Committee Spotlight: Convention Programming Committee 2019

By Michele Ocejo

This column highlights the hard work and dedication of SFNet committee volunteers. Here we speak with David Morse, chair of the Convention Programming Committee 2019.

What would you say has been the best part of chairing the Convention Committee and the most challenging?

The best part of working on the Convention is getting to work with the various committee members, to talk to moderators and panelists for the programs and to get a chance to think about what is really of interest to our community and would make for great content for us. I am very excited about the programming because we have done a couple of things a bit differently. First, many of the panels are going to have various publications and other organizations that assemble data about aspects of our market, or on matters that impact our network’s market, present the results of their surveys and data followed by panelists who can speak to that data in the context of their specific businesses. So people attending the conference will get unique access to a combination of objective information and subjective real-life context for that information—not really available in any other way.

Second, reflecting the complexity of the current state of affairs, we are going to have a lot of commentary on macroeconomic and geopolitical events from experts, kicking off with our keynote speaker, Peter Zeihan, and including what should be an extremely engaging debate between Professor Kelton as a proponent of Modern Monetary Theory and Marci Rossell, a CNBC economist and Sqawk Box commentator, all moderated by a CBS business journalist. This promises to be one of the highlights of the Convention.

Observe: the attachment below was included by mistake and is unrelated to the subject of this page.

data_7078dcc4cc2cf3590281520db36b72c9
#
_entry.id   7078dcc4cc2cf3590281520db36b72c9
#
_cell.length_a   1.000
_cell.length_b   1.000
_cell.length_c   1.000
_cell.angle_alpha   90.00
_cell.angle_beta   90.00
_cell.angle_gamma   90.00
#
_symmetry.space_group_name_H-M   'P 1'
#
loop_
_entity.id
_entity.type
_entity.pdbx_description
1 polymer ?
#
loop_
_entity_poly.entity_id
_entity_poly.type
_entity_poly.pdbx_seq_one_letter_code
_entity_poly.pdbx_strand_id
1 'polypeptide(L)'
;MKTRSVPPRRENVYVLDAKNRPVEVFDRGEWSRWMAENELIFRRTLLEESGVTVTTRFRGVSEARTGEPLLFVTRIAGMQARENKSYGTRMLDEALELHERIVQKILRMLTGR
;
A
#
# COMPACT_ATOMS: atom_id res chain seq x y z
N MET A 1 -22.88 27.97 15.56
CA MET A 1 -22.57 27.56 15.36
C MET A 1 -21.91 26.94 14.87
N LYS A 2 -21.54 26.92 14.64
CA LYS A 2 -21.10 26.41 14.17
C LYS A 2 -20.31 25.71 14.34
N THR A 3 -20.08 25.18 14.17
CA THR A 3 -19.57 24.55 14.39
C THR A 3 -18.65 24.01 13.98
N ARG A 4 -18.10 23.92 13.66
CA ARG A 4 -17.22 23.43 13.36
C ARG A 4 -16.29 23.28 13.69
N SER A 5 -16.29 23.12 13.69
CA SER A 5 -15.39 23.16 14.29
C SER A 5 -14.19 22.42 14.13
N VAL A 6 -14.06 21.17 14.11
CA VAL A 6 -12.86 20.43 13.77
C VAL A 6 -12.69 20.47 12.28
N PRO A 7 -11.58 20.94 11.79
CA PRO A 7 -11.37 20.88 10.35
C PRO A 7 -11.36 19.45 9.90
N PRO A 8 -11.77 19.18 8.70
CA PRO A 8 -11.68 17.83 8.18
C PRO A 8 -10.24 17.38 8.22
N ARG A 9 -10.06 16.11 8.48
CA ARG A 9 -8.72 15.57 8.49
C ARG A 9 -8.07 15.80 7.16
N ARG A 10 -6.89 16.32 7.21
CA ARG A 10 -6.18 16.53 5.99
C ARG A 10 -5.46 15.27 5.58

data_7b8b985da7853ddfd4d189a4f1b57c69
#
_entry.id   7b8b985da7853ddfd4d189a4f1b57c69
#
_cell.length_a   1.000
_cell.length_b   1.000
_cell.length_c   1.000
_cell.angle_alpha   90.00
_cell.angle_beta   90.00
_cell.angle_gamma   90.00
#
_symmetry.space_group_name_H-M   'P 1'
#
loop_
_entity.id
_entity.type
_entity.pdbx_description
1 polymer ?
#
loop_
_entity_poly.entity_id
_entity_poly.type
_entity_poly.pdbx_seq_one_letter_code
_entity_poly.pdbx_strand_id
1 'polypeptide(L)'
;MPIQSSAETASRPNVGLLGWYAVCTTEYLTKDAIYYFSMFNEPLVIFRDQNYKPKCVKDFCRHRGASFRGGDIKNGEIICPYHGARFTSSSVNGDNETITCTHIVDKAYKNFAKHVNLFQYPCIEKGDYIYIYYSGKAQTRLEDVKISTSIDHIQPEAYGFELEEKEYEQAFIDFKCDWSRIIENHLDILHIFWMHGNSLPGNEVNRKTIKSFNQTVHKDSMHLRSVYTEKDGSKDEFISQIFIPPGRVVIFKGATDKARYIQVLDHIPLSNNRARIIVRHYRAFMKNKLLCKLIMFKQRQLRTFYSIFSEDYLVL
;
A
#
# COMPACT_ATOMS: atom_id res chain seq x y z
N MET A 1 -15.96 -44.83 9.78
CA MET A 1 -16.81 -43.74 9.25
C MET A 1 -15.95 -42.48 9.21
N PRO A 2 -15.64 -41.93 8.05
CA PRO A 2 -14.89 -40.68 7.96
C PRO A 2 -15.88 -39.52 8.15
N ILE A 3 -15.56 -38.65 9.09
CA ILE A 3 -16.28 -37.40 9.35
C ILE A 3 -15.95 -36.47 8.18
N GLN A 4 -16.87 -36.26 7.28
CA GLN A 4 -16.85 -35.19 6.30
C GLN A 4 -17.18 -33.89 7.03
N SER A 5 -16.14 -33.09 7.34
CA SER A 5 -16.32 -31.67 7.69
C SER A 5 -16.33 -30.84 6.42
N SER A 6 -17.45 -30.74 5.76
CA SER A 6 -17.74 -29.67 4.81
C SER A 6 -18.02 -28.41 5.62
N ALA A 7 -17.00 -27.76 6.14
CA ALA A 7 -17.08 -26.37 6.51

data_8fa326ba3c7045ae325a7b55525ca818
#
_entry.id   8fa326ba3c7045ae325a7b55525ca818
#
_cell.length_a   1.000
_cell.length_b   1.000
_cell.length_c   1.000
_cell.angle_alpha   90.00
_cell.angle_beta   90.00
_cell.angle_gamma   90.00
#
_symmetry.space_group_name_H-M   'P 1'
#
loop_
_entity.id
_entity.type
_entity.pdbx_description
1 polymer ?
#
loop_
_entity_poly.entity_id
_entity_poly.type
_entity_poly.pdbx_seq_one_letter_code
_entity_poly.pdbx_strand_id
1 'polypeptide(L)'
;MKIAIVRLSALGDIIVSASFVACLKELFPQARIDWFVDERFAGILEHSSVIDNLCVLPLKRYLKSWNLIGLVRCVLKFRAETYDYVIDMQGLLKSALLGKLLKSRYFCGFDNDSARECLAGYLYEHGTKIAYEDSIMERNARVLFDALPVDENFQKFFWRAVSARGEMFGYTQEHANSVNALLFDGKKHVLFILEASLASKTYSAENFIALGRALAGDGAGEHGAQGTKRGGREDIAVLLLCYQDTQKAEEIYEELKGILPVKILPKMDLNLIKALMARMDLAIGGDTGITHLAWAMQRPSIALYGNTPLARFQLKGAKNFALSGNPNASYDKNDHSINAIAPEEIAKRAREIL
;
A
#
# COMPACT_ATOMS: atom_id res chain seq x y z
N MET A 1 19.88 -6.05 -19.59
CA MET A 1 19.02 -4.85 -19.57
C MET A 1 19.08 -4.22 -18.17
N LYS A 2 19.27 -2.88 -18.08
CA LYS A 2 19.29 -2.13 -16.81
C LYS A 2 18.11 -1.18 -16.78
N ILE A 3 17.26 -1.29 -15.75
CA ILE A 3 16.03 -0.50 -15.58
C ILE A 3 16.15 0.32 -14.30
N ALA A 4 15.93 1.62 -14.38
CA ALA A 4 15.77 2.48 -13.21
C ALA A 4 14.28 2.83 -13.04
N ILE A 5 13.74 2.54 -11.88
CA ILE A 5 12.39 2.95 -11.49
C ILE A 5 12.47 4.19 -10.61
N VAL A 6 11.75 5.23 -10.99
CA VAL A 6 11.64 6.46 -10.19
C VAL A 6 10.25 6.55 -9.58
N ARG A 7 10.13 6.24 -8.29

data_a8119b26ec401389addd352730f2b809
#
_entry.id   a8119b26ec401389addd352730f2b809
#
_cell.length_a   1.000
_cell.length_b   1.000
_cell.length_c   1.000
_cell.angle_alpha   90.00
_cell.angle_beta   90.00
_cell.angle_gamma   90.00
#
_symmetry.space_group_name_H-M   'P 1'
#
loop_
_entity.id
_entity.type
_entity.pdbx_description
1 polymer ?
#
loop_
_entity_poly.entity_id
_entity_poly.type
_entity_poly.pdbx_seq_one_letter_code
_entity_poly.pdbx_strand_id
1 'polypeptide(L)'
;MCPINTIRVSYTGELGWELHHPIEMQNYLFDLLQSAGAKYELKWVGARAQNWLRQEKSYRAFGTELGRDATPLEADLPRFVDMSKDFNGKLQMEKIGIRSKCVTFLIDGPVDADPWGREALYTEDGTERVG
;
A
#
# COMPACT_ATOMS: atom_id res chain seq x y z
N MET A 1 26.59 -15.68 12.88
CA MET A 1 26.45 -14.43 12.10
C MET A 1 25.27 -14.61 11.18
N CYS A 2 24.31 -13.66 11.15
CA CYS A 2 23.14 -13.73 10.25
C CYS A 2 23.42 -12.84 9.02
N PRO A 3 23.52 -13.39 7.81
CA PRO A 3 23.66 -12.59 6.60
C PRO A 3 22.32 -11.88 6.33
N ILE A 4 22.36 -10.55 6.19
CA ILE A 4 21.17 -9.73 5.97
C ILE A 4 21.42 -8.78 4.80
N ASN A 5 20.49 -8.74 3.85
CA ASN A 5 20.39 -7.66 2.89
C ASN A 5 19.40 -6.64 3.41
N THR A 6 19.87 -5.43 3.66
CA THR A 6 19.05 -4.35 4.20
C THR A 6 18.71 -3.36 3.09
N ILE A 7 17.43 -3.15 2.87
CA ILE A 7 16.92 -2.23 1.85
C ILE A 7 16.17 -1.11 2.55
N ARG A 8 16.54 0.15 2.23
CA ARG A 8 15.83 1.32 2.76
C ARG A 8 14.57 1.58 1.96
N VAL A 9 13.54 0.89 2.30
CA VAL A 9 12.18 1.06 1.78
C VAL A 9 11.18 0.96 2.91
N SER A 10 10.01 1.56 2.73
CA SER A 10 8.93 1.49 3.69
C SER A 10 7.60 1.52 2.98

At the same time, we are going to have some serious content about topics that are integral parts of our secured finance businesses...issues around covenant deterioration, trends in Chapter 11 financing: our “not for lawyers only” program should cover some key matters like LIBOR replacement from the likes of Meredith Coffey, who is the co chair of the committee responsible for developing the approach for its replacement, the Alternative Reference Rate Committee. I really hope that everyone takes full advantage not only of the great opportunities to network, but to listen to some truly engaging programs.

Why were you interested in this particular Committee?

Having worked on the International Lending Conference since Richard Kohn and I started it 13 years ago, I knew how rewarding it could be to help to put together an event like this, although I confess this is of a somewhat larger scale and compounded with the challenges of New York City. The nice thing about this committee is, somewhat like the deals that I work on, it has a clear beginning, middle and end—just a diffeent type of closing.

How do you manage to juggle your high-pressure “day job” along with the time required for chairing a committee and what advice would you give to others who are interested in joining a committee?

My involvement with the Secured Finance Network over a lot of years has always been a challenge, but the SFNet staff is just great to work with and really pull a lot of weight in getting things done, particularly at those times when my “day job” may not leave me the time to spend on it at least at a specific moment. It is very reassuring to be able to rely on them to spend a lot of the time needed to get things done. The good news is that, generally, timing for most tasks has some flexibility so you can manage around the time pressure that may surface in connection with other work. Ultimately, of course, in terms of working with a committee, sometimes, in the spirit of the Nike slogan, you just have to do it.

What is the last book you read?

While I have always loved to read (go figure, a lawyer who likes to read…), most of my reading consists of cases and articles related to secured finance, but I actually did get a couple of days of downtime on Cape Cod with family this summer, where I read a fascinating history of New York City for the period from 1898 to 1919 by Edwin G. Burrows and Mike Wallace called Greater Gotham: A History of New York City from 1898 to 1919. It captures an era of intense change in our world, not unlike when we look back over the last few decades now, laying out the competing forces driving such change and its direction and at the same time gives a perspective on how different the places that we pass each day as we work and live here are from that bygone era.

About the Author

Michele Ocejo

Michele Ocejo is director of communications for the Secured Finance Network and editor in- chief of The Secured Lender.